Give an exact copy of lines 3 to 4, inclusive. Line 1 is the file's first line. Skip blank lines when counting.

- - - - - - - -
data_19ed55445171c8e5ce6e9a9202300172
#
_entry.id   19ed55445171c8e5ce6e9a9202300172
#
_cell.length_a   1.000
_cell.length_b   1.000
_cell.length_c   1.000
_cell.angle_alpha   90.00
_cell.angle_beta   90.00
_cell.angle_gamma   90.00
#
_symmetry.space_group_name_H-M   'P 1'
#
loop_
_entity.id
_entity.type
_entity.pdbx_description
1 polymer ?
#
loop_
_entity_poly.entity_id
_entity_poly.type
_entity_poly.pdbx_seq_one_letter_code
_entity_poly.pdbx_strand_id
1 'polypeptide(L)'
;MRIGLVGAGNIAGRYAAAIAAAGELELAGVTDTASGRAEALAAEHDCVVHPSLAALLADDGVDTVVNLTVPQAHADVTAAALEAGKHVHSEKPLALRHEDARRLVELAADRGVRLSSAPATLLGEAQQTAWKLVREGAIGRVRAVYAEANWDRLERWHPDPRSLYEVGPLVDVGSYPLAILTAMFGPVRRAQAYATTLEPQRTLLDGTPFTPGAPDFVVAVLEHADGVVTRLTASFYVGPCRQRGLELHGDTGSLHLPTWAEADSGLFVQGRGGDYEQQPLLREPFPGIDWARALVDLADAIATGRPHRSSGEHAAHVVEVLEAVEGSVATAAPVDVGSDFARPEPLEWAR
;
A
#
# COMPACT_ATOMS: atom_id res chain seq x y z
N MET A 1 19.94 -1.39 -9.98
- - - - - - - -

_entry.id   19ed55445171c8e5ce6e9a9202300172
#